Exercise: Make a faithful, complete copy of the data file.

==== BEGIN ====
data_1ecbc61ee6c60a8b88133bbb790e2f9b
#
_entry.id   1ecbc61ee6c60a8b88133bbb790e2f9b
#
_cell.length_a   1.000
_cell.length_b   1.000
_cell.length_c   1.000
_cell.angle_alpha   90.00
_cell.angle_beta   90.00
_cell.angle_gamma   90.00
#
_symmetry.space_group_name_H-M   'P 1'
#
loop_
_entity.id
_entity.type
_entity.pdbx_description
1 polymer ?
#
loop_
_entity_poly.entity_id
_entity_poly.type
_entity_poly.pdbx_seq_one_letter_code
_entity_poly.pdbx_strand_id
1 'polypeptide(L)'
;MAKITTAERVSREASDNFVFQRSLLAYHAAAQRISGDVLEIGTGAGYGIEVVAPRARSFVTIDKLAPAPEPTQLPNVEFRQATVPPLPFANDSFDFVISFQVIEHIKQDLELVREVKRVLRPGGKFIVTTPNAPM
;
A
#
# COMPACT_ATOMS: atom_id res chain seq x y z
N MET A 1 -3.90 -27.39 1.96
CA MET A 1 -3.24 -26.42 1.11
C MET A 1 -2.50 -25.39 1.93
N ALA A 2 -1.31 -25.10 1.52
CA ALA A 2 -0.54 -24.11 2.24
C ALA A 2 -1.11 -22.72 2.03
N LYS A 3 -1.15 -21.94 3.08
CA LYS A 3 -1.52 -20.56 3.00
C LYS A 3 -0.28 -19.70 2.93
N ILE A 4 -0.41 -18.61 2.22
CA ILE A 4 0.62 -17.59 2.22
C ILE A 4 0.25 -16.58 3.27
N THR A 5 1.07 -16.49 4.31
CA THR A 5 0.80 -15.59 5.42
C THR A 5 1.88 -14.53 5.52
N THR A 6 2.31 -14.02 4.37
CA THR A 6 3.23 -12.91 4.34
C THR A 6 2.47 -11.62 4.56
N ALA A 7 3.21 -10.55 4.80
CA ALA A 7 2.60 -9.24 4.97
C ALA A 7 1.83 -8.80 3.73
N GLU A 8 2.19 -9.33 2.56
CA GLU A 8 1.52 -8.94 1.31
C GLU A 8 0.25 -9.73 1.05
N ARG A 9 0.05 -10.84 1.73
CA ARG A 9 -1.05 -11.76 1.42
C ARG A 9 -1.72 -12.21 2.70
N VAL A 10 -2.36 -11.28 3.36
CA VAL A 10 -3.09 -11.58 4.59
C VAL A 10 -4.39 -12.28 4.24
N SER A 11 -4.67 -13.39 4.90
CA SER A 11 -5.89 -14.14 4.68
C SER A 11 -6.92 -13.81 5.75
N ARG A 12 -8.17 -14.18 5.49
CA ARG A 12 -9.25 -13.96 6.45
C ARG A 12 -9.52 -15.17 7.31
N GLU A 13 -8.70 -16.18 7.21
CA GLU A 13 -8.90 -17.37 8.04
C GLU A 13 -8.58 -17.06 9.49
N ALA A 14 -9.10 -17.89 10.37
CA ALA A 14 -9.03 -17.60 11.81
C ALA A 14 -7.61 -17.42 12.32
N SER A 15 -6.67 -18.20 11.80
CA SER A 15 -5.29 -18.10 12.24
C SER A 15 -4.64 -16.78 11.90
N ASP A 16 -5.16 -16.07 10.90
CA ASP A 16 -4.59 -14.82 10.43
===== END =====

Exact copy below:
data_1ecbc61ee6c60a8b88133bbb790e2f9b
#
_entry.id   1ecbc61ee6c60a8b88133bbb790e2f9b
#
_cell.length_a   1.000
_cell.length_b   1.000
_cell.length_c   1.000
_cell.angle_alpha   90.00
_cell.angle_beta   90.00
_cell.angle_gamma   90.00
#
_symmetry.space_group_name_H-M   'P 1'
#
loop_
_entity.id
_entity.type
_entity.pdbx_description
1 polymer ?
#
loop_
_entity_poly.entity_id
_entity_poly.type
_entity_poly.pdbx_seq_one_letter_code
_entity_poly.pdbx_strand_id
1 'polypeptide(L)'
;MAKITTAERVSREASDNFVFQRSLLAYHAAAQRISGDVLEIGTGAGYGIEVVAPRARSFVTIDKLAPAPEPTQLPNVEFRQATVPPLPFANDSFDFVISFQVIEHIKQDLELVREVKRVLRPGGKFIVTTPNAPM
;
A
#
# COMPACT_ATOMS: atom_id res chain seq x y z
N MET A 1 -3.90 -27.39 1.96
CA MET A 1 -3.24 -26.42 1.11
C MET A 1 -2.50 -25.39 1.93
N ALA A 2 -1.31 -25.10 1.52
CA ALA A 2 -0.54 -24.11 2.24
C ALA A 2 -1.11 -22.72 2.03
N LYS A 3 -1.15 -21.94 3.08
CA LYS A 3 -1.52 -20.56 3.00
C LYS A 3 -0.28 -19.70 2.93
N ILE A 4 -0.41 -18.61 2.22
CA ILE A 4 0.62 -17.59 2.22
C ILE A 4 0.25 -16.58 3.27
N THR A 5 1.07 -16.49 4.31
CA THR A 5 0.80 -15.59 5.42
C THR A 5 1.88 -14.53 5.52
N THR A 6 2.31 -14.02 4.37
CA THR A 6 3.23 -12.91 4.34
C THR A 6 2.47 -11.62 4.56
N ALA A 7 3.21 -10.55 4.80
CA ALA A 7 2.60 -9.24 4.97
C ALA A 7 1.83 -8.80 3.73
N GLU A 8 2.19 -9.33 2.56
CA GLU A 8 1.52 -8.94 1.31
C GLU A 8 0.25 -9.73 1.05
N ARG A 9 0.05 -10.84 1.73
CA ARG A 9 -1.05 -11.76 1.42
C ARG A 9 -1.72 -12.21 2.70
N VAL A 10 -2.36 -11.28 3.36
CA VAL A 10 -3.09 -11.58 4.59
C VAL A 10 -4.39 -12.28 4.24
N SER A 11 -4.67 -13.39 4.90
CA SER A 11 -5.89 -14.14 4.68
C SER A 11 -6.92 -13.81 5.75
N ARG A 12 -8.17 -14.18 5.49
CA ARG A 12 -9.25 -13.96 6.45
C ARG A 12 -9.52 -15.17 7.31
N GLU A 13 -8.70 -16.18 7.21
CA GLU A 13 -8.90 -17.37 8.04
C GLU A 13 -8.58 -17.06 9.49
N ALA A 14 -9.10 -17.89 10.37
CA ALA A 14 -9.03 -17.60 11.81
C ALA A 14 -7.61 -17.42 12.32
N SER A 15 -6.67 -18.20 11.80
CA SER A 15 -5.29 -18.10 12.24
C SER A 15 -4.64 -16.78 11.90
N ASP A 16 -5.16 -16.07 10.90
CA ASP A 16 -4.59 -14.82 10.43